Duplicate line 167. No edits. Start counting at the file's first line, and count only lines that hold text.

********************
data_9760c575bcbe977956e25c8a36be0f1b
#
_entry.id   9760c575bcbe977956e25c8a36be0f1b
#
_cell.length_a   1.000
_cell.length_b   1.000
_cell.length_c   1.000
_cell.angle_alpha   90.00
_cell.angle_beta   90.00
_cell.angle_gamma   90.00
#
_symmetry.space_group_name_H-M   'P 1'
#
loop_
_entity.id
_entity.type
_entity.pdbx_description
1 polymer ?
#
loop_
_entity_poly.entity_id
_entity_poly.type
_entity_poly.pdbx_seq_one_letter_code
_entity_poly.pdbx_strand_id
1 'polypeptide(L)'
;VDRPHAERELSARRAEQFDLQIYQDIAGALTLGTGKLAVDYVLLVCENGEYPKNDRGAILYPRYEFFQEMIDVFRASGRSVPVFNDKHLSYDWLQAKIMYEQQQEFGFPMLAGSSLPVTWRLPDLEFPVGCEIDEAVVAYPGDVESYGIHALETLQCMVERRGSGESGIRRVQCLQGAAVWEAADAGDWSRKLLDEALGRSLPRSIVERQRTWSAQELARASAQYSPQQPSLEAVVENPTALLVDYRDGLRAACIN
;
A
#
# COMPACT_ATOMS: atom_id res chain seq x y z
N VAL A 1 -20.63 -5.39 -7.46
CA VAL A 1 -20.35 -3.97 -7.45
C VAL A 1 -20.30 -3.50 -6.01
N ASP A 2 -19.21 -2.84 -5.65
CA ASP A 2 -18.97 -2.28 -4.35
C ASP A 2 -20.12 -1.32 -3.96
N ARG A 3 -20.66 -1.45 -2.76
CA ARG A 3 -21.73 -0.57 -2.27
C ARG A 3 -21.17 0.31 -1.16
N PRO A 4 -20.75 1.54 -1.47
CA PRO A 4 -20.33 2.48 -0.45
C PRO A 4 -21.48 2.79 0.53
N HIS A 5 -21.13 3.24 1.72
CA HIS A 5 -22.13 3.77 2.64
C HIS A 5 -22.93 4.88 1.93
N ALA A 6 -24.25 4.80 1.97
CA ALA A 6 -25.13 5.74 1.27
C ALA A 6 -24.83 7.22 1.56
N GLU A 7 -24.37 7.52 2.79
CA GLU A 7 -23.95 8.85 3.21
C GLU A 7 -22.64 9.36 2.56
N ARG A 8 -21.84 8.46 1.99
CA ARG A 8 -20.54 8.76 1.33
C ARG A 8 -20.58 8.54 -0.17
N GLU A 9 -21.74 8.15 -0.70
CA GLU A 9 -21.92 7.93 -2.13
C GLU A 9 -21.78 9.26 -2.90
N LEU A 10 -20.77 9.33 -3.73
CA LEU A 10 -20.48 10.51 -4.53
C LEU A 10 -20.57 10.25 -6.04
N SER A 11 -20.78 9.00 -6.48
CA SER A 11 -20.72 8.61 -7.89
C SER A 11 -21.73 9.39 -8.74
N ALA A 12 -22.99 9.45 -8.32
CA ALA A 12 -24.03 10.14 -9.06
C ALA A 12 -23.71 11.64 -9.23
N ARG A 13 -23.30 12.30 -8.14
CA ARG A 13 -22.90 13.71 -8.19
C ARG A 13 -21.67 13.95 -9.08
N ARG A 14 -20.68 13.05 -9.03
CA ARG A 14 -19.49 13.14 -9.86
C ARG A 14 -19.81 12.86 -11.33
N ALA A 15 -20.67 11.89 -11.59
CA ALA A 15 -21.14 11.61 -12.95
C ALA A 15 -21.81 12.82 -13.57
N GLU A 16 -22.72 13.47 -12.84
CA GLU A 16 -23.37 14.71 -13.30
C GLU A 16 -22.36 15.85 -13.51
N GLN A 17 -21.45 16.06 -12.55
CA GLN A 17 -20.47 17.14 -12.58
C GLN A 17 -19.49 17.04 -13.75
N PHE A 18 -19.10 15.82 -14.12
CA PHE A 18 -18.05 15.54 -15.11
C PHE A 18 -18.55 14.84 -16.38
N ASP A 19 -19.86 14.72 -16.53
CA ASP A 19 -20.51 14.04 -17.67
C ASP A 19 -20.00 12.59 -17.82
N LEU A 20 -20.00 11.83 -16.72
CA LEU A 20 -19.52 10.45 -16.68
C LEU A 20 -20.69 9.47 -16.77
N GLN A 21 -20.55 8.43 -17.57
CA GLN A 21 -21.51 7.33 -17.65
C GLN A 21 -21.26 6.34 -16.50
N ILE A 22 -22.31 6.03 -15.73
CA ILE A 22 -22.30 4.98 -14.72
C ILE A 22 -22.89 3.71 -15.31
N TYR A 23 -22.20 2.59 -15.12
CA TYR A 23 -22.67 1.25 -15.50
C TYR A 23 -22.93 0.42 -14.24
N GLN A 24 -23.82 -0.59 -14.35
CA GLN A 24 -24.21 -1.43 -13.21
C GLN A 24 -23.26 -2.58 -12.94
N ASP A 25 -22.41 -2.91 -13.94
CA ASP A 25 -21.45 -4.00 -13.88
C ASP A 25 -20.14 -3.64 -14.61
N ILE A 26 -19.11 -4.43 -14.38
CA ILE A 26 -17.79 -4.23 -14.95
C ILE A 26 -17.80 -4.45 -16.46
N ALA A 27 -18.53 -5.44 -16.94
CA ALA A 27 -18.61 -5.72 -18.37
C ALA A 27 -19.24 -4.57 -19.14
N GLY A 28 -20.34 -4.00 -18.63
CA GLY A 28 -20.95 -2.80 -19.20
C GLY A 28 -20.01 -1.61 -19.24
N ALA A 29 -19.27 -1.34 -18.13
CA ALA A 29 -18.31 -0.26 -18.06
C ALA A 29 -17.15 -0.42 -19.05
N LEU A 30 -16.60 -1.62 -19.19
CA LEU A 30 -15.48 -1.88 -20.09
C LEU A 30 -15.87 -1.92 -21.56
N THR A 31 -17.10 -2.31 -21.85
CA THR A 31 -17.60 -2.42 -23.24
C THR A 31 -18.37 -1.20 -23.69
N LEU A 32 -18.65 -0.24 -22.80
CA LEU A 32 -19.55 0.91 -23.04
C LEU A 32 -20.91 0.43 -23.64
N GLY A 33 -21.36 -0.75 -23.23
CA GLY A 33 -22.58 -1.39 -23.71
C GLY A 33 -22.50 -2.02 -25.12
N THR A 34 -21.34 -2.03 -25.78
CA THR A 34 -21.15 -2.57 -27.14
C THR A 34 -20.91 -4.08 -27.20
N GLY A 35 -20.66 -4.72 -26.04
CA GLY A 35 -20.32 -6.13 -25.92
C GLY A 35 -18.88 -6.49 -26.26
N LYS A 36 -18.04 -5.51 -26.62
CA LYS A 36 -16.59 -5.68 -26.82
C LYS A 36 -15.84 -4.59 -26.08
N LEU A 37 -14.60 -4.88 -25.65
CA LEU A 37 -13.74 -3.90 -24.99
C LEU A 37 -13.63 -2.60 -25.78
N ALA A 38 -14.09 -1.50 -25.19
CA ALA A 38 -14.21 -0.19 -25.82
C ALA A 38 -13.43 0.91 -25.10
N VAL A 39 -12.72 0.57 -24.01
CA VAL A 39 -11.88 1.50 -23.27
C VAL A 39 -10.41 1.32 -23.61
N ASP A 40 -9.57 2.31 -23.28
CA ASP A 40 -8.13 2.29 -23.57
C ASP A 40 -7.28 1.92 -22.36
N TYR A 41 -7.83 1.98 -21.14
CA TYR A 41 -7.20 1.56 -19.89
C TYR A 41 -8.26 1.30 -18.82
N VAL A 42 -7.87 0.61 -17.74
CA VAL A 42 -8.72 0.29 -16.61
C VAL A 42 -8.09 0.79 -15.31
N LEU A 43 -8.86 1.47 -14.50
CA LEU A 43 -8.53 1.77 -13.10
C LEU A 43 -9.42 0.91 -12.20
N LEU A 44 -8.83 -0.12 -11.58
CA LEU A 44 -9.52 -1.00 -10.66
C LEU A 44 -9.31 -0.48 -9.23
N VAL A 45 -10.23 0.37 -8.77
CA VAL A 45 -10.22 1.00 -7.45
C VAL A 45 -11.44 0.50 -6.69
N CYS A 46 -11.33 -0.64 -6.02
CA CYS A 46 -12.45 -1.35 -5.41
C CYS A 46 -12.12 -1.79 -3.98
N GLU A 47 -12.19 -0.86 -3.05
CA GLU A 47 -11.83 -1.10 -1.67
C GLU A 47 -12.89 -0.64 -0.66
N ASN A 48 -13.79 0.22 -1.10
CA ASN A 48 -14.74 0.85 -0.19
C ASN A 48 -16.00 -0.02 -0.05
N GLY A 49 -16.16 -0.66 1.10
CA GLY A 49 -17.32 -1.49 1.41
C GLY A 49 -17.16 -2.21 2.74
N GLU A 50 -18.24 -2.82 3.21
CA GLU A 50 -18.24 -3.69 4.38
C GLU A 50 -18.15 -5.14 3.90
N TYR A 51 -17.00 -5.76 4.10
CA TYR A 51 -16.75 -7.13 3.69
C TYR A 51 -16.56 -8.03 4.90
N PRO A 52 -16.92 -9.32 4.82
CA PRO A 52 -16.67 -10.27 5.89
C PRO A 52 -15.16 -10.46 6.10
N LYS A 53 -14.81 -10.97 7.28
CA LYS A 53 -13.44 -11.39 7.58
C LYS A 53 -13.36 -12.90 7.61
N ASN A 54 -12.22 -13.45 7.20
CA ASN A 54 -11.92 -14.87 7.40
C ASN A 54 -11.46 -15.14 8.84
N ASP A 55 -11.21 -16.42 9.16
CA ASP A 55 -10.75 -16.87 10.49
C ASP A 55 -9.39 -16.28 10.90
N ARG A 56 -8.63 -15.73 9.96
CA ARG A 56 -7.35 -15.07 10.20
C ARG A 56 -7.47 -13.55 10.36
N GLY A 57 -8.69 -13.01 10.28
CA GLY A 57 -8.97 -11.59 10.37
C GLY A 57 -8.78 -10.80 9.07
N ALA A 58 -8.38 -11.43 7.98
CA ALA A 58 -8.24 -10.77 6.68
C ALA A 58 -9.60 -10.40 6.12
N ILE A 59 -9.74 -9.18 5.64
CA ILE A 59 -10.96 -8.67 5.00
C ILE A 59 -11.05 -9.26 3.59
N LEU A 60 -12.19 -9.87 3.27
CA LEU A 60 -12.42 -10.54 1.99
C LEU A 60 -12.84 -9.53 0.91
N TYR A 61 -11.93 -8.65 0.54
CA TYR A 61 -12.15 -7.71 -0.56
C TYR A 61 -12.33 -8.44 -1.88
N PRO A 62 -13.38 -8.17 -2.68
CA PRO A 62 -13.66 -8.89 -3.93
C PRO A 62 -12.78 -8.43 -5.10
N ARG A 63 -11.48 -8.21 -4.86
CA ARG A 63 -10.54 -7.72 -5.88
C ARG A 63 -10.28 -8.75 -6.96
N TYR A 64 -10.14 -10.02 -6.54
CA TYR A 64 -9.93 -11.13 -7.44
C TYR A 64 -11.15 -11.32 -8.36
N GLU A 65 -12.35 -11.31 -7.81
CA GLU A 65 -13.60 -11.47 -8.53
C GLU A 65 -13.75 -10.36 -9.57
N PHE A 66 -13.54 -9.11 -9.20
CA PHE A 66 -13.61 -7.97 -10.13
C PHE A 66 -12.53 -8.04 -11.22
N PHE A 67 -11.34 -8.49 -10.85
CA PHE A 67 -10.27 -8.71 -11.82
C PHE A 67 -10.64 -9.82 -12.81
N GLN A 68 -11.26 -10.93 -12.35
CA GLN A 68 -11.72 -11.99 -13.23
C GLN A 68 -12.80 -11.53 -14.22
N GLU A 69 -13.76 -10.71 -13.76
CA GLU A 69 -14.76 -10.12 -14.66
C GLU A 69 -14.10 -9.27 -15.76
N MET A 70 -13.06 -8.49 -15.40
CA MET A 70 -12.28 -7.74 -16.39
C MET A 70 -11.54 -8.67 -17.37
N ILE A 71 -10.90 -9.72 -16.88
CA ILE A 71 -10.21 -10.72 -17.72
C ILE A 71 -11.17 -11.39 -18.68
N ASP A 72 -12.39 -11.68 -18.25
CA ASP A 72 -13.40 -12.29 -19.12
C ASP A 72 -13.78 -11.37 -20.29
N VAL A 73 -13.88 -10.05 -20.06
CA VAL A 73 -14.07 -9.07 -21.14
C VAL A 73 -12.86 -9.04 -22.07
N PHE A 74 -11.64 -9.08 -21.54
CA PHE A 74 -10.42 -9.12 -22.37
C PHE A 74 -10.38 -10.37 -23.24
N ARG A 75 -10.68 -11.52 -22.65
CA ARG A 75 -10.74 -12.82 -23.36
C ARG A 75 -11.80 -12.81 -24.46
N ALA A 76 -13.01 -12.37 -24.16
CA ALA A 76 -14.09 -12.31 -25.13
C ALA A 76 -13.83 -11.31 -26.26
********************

CA CYS A 46 -12.45 -1.35 -5.41